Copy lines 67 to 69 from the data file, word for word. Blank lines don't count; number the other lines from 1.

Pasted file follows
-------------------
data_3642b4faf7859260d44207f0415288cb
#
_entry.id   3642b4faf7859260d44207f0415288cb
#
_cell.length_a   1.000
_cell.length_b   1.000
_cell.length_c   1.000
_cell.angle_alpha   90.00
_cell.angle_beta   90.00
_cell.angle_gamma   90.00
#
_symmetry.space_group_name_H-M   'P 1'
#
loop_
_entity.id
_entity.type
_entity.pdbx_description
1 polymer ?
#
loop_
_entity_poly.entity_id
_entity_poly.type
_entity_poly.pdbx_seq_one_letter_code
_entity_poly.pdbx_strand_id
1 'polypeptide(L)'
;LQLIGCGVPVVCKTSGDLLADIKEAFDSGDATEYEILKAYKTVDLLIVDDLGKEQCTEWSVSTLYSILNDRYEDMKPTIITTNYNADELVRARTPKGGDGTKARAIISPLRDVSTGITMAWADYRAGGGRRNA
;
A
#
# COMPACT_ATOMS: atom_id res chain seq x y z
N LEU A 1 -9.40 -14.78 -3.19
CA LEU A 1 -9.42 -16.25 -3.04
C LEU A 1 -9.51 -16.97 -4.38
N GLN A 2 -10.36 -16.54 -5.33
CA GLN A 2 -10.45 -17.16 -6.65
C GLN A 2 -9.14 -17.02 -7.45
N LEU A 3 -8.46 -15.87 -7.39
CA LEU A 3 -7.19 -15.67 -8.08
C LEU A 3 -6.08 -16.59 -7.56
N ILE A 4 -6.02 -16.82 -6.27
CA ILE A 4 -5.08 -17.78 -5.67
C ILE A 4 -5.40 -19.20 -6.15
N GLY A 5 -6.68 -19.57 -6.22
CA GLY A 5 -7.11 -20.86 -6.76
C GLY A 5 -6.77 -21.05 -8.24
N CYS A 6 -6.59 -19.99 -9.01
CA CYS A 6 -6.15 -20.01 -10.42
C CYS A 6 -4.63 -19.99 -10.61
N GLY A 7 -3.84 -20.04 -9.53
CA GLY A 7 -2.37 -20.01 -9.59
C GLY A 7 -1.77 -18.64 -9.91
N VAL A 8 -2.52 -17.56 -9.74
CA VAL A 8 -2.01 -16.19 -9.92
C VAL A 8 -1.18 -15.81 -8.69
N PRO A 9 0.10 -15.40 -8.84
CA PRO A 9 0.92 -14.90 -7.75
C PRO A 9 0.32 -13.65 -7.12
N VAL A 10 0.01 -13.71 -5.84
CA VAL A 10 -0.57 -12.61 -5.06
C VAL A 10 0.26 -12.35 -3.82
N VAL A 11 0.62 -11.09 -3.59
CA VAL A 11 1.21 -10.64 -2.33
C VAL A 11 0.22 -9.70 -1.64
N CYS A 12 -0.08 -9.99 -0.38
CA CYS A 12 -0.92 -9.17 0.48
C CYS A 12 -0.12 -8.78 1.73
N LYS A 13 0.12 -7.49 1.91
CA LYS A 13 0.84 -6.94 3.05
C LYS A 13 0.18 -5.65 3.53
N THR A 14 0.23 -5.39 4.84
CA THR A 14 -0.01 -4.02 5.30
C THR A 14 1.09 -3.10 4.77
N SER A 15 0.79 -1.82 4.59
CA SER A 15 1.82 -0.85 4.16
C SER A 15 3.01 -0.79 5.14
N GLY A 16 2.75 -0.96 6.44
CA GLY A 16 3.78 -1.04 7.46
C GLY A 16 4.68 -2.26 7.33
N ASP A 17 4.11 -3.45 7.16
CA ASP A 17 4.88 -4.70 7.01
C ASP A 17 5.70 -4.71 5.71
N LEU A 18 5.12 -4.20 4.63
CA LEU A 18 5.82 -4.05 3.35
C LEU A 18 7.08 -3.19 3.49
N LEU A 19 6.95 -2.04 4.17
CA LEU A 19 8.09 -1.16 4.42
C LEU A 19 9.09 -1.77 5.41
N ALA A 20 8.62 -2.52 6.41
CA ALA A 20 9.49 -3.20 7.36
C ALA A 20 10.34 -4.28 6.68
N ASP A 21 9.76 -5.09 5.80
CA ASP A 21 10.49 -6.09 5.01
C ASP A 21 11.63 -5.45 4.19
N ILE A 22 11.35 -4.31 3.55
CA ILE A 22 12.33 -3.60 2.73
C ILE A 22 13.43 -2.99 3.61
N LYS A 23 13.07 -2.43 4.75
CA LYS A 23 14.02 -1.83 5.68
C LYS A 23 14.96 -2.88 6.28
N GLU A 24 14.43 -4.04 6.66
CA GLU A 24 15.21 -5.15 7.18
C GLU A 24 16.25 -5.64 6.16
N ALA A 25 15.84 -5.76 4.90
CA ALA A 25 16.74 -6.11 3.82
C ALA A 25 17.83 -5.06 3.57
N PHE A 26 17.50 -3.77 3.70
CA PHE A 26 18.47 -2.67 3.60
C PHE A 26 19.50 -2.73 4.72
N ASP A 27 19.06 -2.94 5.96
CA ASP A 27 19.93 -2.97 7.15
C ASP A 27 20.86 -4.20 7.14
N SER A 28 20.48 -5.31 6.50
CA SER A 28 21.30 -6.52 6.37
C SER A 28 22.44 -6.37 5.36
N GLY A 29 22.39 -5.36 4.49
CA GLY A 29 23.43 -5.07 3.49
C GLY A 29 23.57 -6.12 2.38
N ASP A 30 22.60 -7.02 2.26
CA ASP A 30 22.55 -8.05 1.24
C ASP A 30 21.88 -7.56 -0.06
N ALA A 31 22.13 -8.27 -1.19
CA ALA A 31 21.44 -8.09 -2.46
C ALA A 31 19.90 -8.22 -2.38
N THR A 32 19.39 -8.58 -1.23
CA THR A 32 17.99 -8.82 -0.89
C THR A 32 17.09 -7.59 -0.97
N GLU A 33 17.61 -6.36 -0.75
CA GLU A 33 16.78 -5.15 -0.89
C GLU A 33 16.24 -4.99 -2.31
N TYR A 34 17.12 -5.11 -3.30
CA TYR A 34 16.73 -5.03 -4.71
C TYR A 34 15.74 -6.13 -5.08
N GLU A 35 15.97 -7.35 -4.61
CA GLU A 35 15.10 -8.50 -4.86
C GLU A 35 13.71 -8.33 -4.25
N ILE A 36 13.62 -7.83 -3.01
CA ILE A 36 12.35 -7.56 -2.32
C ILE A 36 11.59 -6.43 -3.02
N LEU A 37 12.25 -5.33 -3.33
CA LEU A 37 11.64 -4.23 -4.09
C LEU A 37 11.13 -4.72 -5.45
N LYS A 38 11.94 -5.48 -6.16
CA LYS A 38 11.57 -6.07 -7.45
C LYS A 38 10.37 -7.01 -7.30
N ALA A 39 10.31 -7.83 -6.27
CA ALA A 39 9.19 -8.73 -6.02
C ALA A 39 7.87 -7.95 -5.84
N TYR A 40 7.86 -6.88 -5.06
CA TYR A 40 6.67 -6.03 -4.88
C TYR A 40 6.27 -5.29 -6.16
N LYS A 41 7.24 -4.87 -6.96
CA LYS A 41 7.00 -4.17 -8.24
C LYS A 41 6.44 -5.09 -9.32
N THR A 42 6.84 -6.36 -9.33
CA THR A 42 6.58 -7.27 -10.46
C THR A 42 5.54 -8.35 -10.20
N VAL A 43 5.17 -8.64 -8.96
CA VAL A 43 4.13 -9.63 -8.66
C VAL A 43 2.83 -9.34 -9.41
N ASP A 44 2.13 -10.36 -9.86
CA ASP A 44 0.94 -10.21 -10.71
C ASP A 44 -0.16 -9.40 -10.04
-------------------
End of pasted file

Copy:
N LYS A 13 0.12 -7.49 1.91
CA LYS A 13 0.84 -6.94 3.05
C LYS A 13 0.18 -5.65 3.53